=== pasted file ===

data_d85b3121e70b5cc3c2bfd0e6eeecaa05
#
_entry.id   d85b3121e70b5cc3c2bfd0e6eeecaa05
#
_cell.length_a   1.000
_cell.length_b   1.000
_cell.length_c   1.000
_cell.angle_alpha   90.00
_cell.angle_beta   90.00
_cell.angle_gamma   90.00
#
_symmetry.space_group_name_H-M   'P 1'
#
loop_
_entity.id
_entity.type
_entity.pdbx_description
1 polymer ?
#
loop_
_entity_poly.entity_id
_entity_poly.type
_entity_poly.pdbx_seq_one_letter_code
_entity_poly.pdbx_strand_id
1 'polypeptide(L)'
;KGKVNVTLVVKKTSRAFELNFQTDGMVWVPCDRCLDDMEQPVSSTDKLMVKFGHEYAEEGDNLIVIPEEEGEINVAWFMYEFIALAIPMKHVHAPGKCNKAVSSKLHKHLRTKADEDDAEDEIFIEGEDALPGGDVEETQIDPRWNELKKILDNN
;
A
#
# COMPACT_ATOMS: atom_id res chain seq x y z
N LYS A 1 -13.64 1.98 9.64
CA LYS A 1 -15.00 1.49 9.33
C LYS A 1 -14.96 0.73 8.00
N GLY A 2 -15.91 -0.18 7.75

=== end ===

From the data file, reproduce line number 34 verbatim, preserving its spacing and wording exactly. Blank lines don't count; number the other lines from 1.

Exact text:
N GLY A 2 -15.91 -0.18 7.75